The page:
having failed to make him mend his wicked ways, and, on the contrary, daily receiving more and
more serious information about the abominable heresies which he practiced and taught and about
his monstrous deeds, and having for this numerous trustworthy witnesses who have deposed and
born witness to this effect in the presence of the said Espinoza, they became convinced of the
truth of the matter; and after all of this has been investigated in the presence of the honorable
chachamin, they have decided, with their consent, that the said Espinoza should be
excommunicated and expelled from the people of Israel. By the decree of the angels, and by the
command of the holy men, we excommunicate, expel, curse and damn Baruch de Espinoza, with
the consent of God, Blessed be He, and with the consent of all the Holy Congregation, in front of
these holy Scrolls with the six-hundred-and-thirteen precepts which are written therein, with the
excommunication with which Joshua banned Jericho, with the curse with which Elisha cursed
the boys, and with all the curses which are written in the Book of the Law. Cursed be he by day
and cursed be he by night; cursed be he when he lies down, and cursed be he when he rises up;
cursed be he when he goes out, and cursed be he when he comes in. The Lord will not spare him;
the anger and wrath of the Lord will rage against this man, and bring upon him all the curses
which are written in this book, and the Lord will blot out his name from under heaven, and the
Lord will separate him to his injury from all the tribes of Israel with all the curses of the
covenant, which are written in the Book of the Law. But you who cleave unto the Lord God are
all alive this day. We order that no one should communicate with him orally or in writing, or
show him any favor, or stay with him under the same roof, or within four ells of him, or read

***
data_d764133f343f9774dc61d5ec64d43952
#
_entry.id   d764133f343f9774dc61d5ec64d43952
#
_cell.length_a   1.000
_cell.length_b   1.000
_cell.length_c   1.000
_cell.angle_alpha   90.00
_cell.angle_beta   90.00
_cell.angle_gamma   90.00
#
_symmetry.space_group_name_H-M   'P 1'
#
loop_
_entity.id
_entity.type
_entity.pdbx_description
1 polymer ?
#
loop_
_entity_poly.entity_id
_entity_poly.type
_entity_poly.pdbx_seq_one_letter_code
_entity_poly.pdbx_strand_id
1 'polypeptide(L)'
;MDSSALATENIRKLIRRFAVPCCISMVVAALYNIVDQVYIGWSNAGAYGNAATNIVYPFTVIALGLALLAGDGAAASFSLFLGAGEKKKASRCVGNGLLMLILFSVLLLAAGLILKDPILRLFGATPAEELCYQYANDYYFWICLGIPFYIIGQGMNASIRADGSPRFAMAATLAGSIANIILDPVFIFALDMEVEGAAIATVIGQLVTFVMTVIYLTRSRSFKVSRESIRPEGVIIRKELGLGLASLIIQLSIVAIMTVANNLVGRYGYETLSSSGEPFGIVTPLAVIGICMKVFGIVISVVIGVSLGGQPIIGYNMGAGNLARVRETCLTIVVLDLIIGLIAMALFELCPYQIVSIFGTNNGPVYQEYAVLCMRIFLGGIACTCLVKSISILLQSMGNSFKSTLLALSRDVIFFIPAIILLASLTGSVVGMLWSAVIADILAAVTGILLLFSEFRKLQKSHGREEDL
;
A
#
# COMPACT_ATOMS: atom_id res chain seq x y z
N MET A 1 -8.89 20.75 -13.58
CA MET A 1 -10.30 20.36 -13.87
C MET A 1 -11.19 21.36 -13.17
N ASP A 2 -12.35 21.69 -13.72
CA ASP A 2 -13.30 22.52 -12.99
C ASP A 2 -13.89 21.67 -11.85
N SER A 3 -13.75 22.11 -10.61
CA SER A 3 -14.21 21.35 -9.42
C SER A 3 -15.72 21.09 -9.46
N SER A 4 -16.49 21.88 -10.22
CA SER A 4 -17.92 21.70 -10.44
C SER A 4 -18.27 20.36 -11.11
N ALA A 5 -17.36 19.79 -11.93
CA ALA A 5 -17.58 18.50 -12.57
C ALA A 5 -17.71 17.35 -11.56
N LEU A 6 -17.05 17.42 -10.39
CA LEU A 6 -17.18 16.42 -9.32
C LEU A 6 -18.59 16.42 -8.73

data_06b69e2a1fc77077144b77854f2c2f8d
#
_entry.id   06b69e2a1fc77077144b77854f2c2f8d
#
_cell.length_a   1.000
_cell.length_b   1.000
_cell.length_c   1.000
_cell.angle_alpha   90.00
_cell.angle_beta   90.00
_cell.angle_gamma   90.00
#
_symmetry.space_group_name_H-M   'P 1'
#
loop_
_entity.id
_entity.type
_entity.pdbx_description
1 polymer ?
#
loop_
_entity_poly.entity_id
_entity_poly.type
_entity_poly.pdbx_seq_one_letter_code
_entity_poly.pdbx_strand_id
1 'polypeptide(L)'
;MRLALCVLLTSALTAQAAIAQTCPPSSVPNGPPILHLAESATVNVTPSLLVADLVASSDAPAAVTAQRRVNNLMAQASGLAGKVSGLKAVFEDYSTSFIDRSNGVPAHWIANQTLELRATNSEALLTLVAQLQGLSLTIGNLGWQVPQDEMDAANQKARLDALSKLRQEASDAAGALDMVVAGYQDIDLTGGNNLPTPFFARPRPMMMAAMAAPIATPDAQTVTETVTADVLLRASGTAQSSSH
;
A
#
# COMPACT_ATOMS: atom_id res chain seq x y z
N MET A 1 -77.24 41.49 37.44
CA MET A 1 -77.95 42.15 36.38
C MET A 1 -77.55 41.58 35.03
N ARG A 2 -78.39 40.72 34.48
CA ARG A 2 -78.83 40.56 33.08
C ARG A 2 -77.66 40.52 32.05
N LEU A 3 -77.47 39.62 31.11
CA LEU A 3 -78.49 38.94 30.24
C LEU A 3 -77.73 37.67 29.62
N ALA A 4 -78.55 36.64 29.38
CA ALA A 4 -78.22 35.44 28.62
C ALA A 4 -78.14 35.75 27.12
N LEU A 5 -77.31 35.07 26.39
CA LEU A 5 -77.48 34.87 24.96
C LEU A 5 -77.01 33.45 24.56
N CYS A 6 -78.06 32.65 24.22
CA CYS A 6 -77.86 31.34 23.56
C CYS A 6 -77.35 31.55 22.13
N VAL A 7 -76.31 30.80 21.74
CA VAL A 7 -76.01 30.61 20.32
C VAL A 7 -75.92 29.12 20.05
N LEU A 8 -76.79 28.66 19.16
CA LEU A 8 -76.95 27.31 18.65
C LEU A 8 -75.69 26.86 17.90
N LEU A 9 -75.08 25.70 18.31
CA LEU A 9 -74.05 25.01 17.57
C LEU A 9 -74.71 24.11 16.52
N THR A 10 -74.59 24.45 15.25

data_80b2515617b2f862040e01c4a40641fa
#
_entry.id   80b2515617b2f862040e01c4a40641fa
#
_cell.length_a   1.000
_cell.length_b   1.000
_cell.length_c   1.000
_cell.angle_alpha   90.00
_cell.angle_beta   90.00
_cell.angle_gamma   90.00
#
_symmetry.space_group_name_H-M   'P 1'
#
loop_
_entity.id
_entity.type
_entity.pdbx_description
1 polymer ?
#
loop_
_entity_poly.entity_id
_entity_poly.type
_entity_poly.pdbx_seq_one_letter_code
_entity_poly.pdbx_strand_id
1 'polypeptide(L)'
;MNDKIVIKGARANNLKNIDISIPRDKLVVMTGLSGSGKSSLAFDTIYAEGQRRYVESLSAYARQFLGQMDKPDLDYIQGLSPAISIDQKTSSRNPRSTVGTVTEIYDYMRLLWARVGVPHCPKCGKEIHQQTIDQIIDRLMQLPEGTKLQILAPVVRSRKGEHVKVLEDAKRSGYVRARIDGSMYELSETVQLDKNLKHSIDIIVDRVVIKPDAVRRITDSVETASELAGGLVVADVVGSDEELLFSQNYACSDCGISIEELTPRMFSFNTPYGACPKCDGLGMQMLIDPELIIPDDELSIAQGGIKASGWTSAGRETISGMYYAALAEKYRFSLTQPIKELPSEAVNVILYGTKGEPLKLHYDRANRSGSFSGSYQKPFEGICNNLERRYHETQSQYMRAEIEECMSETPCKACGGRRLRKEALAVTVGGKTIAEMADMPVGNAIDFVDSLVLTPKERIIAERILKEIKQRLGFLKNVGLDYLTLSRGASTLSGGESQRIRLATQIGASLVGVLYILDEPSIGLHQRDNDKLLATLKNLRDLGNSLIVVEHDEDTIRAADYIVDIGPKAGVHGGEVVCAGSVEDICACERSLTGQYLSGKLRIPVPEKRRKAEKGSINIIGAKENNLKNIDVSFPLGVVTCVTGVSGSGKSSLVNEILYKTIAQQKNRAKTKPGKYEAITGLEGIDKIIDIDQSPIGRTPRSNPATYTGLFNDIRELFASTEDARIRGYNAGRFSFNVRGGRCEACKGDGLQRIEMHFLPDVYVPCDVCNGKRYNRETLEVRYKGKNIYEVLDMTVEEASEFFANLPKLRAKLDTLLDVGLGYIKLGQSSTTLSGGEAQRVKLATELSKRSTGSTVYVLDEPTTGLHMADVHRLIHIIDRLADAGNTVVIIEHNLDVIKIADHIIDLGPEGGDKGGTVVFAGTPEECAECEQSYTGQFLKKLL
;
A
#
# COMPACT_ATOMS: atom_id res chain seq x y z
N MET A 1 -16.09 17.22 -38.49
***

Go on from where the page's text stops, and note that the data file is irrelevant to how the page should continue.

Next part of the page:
anything composed or written by him. The Talmud Torah congregation issued cherem routinely, on matters great and small, so such an
edict was not unusual 
Statue of Spinoza, near his house on the Paviljoensgracht in The Hague.
The language of Spinoza's cherem is unusually harsh, however, and does not appear in any other 
cherem known to have been issued by the Portuguese Jewish community in Amsterdam. The
exact reason for expelling Spinoza is not stated. The cherem refers only to the "abominable
heresies that he practiced and taught," to his "monstrous deeds," and to the testimony of
witnesses "in the presence of the said Espinoza." There is no record of such testimony, but there
appear to have been several likely reasons for the issuance of the cherem.
First, there were Spinoza's radical theological views that he was apparently expressing in public.
As philosopher and Spinoza biographer Steven Nadler puts it: "No doubt he was giving utterance
to just those ideas that would soon appear in his philosophical treatises. In those works, Spinoza
denies the immortality of the soul; strongly rejects the notion of a providential God—the God of
Abraham, Isaac and Jacob; and claims that the Law was neither literally given by God nor any
longer binding on Jews. Can there be any mystery as to why one of history's boldest and most
radical thinkers was sanctioned by an orthodox Jewish community?" 
Second, there is ample basis to assume that the Amsterdam Jewish community, largely
comprising former "conversos" having within the last century fled from the Portuguese
Inquisition (and their children and grandchildren), must have been concerned to protect its